OPCW: removal of Syrian chemical weapons nearly complete

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Al-Akhbar Management

Published Friday, April 25, 2014

Syrian President Bashar al-Assad's government nearly completed the surrender of its chemical weapons stockpile, according to the international nuclear watchdog.

The joint Organization for the Prohibition of Chemical Weapons-UN task team charged with overseeing the destruction of Syria's chemical arsenal said 92.5 percent of the stockpile has been surrendered.

Damascus had pledged to have all of its stockpile removed from Syria by Sunday, with the weapons due to be destroyed by June 30.

On Wednesday, UN Security Council members called for a probe into new claims of a chlorine gas attack in a rebel bastion.

Nigerian Ambassador Joy Ogwu, who holds the council's rotating presidency, said there was concern over reports about chlorine gas killing and injuring several people, and called for an investigation.

There have been conflicting accounts of an alleged chlorine attack on opposition-held Kafr Zita, with the government and the opposition trading blame.

Russia said on Friday that allegations of the use of toxic chemicals by Syrian government forces are false.

"Accusations against government forces of supposed cases of the use of poisonous chemicals continue to be fabricated," the Russian Foreign Ministry said in a statement. "According to reliable evidence the Russian side possesses, such allegations do not correspond to reality."

Under the terms of a US-Russian brokered deal that averted the threat of US military action last year, Syria agreed to destroy its chemical stockpiles.

The deal was reached after deadly chemical attacks outside Damascus last August killed hundreds of people. While the final destruction of the stockpile appears imminent, analysts were raising the matter of production sites.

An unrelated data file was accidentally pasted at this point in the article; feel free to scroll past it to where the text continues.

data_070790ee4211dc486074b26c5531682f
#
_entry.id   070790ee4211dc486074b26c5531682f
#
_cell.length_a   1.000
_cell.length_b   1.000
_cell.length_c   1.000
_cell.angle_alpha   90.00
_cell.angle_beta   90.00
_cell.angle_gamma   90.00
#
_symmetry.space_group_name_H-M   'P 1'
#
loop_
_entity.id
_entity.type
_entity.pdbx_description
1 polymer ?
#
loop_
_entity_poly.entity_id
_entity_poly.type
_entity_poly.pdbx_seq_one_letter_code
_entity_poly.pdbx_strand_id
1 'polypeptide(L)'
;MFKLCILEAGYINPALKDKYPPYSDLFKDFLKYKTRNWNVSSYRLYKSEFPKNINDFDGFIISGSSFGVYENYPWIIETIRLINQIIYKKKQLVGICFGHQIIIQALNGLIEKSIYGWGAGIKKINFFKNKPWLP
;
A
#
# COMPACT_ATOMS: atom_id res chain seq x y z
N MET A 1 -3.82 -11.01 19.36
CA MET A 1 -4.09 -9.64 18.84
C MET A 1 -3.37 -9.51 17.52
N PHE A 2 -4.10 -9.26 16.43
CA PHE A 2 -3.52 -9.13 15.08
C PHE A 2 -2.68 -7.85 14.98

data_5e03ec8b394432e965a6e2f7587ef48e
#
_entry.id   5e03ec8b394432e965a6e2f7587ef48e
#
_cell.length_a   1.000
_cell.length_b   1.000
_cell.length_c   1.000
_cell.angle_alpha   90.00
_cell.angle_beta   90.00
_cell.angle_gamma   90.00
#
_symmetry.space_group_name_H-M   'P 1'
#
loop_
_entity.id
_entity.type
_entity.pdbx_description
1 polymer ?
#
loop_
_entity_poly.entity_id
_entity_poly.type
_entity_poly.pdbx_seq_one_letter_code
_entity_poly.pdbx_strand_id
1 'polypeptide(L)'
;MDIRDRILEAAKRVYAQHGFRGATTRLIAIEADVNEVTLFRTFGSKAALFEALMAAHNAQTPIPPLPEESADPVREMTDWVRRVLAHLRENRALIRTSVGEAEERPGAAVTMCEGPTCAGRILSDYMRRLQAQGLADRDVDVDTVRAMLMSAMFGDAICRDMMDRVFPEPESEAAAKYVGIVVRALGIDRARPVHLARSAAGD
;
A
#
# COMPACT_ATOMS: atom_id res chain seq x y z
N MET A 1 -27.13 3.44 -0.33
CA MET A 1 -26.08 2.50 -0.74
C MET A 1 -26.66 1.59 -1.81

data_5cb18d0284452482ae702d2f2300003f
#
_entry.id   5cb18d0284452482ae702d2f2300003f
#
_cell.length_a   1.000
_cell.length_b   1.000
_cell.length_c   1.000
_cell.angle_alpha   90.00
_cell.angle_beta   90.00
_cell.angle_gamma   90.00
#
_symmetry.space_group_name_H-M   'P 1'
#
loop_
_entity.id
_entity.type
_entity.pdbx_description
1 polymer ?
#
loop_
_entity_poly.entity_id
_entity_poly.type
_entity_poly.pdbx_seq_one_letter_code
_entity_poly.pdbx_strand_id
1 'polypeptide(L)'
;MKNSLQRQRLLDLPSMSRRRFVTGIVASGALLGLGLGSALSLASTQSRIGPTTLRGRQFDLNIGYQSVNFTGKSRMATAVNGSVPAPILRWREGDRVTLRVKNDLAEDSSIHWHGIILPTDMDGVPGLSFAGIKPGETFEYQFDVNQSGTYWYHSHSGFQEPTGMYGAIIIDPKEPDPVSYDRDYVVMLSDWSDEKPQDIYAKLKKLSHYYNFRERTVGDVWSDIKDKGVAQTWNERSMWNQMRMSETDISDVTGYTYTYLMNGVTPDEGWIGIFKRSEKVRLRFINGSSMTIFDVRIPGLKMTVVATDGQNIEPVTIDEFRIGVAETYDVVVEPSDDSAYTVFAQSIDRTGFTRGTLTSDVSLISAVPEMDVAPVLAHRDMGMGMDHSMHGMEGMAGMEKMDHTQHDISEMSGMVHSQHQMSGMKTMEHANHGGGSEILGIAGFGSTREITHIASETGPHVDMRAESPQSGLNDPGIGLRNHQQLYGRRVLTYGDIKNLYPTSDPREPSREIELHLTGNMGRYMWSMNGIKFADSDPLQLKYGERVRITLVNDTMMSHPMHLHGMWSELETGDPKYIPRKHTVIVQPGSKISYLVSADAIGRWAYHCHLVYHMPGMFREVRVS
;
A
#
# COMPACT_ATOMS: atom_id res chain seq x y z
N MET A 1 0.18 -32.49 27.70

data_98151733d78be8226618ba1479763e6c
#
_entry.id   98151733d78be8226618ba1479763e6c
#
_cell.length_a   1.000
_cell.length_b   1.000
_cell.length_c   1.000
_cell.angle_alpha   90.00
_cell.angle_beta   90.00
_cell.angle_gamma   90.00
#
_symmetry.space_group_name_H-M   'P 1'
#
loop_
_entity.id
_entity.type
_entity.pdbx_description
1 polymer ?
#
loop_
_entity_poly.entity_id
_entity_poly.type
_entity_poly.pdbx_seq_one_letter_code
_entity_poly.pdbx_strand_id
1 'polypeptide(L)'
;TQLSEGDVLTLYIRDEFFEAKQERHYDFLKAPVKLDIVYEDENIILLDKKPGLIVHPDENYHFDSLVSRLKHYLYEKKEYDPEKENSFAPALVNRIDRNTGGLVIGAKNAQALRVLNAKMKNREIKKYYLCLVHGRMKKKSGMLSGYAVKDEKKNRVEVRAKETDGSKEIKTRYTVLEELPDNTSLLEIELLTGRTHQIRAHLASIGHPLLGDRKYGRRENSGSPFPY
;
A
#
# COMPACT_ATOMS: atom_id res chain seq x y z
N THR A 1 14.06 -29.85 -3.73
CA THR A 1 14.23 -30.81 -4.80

Sico van der Meer of the Clingendael Institute said "they will complete the removal, but the question of production sites is still there".

Damascus wants to seal the sites, which it says have been rendered unusable, but Western countries want them completely destroyed, fearing they could be re-activated.

"Syria is playing for time. As long as the process of destroying its chemical weapons is under way, the international community is not going to bother it too much," Van der Meer said.

Despite the violence, the government plans a presidential election on June 3 that is expected to return Assad to office.

On Thursday, regime-tolerated opponent Hassan Abdullah al-Nuri became the second candidate to register his candidacy, a day after independent MP Maher al-Hajjar did so.

In southern Damascus, the UN was allowed to distribute 300 parcels of food aid in besieged Yarmouk, after a 15-day hiatus, UN Relief and Works Agency spokesman Chris Gunness said.

More than 100 people have died in the past year from food and medical shortages in Yarmouk, a Palestinian refugee camp.

However, UN Secretary General Ban Ki-moon said access for foreign aid for millions of Syrians desperately in need has not improved overall, violating a Security Council resolution passed two months ago.

Almost 3.5 million people remain without access to essential goods and services, including life-saving medicines, in a "clear violation" of international law, said Ban.

Syria's conflict is estimated to have killed more than 150,000 people, with millions having fled their homes. The United Nations stopped updating its estimated death toll in July, saying it no longer had enough reliable sources on the ground.

(AFP, Al-Akhbar, Reuters)

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